Workers everywhere, are cowed by the prospect that should they express their feelings of desperation, especially at the low end of the wage scale, (as has been done recently by the fast food workers across the U.S.) they will quickly be replaced by one of the thousands of applicants just waiting for the chance at that job. Even Allan Greenspan, appearing on GPS with Fareed Zakaria yesterday, commented that he could not remember a time in his lifetime when there was so much ill-ease, uncertainty, nervousness in the American economy, and that if the Federal Reserve does not ease its life-support injections of billions into the economy soon, there would be a serious reckoning in the economy.
"Courage, the virtue that enables one to practice all the other virtues"
The politics of personal self-aggrandisement is not built on the virtue of courage.
Even the entertainment of sexuality and violence is not premised on either the writers' or the actors or the sponsors' courage, but rather on the grab for instant return on investment, as all participants morph into micro-corporations, seeking lights, applause and ultimately profit.
The administration of most workplaces, while needed, is not based primarily on either personal courage or leadership courage, but rather on fear that another "above" will come down on any error, fearing the pressure of supervision that itself is based primarily on the fear of losing one's job....hardly the exercise of the kind of courage that Mandela and de Clerk found, needed, demonstrated and left as their legacy.
Courage does not come out through bullying, of whatever kind in whatever situation.
Only reconciliation, mediation, negotiation and compromise come from courage, strength and self-respect.
In generating a culture of fear, at the lowest and broadest base of our society, we are collectively engaged in a process that finds the seeds of its own destruction in our 'race to the bottom' while a few with large bank accounts, no matter how honourably achieved, continue their flight to the 'sun' of their preferred beach, too many of them avoiding tax, avoiding compassion and the courage to recognize that their "achievements" renders them even more responsible for the plight of the millions who starve, who suffer and who die, physically, emotionally and spiritually.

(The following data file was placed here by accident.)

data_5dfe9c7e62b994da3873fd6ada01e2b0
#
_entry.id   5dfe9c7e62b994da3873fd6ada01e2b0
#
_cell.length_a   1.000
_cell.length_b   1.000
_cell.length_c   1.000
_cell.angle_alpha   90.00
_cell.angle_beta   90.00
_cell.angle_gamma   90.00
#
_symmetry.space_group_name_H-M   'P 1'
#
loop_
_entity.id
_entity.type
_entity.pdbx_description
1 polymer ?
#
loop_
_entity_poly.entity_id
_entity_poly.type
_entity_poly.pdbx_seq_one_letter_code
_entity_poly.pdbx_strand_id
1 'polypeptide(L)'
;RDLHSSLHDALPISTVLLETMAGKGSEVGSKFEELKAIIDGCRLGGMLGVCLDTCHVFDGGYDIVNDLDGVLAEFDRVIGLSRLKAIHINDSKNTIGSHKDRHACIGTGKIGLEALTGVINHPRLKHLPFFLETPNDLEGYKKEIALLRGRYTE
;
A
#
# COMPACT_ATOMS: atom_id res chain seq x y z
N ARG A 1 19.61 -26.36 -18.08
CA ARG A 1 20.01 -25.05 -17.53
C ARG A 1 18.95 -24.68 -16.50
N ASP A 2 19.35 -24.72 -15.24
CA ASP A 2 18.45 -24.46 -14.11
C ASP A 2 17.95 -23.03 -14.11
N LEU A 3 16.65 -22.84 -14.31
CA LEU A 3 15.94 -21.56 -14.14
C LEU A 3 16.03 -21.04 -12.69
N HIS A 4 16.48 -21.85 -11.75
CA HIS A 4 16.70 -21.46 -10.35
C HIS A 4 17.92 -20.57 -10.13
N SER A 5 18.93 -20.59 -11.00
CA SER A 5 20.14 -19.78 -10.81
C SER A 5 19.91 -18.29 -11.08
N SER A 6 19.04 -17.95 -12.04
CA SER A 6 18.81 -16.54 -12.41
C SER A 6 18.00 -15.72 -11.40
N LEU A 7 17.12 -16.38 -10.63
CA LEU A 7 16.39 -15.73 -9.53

It is the Bill Gates and the Warren Buffet's who, at least in the North American culture, have given us examples of pioneers in the manner in which they disburse their accumulated wealth....and we will need millions of similar 'winners' to demonstrate courage not merely through philanthropy but through giving back.
And the Canadian Governor General, David Johnson, has initiated a project he has  called, "" in a national attempt to garner the kind of courage and generosity that even the "winners" need, whether they know it or not.
It is not by winning, and demonstrating our capacity to compete, that we demonstrate our courage; it is rather is our capacity to endure our own pain and the suffering of those around us, and to demonstrate compassion, forgiveness and acceptance that we demonstrate courage....and that lesson can and should be taught in every classroom, at every kitchen table and in every boardroom, not to mention even political office in the land....and not several generations from now, but this day, this month, and this year.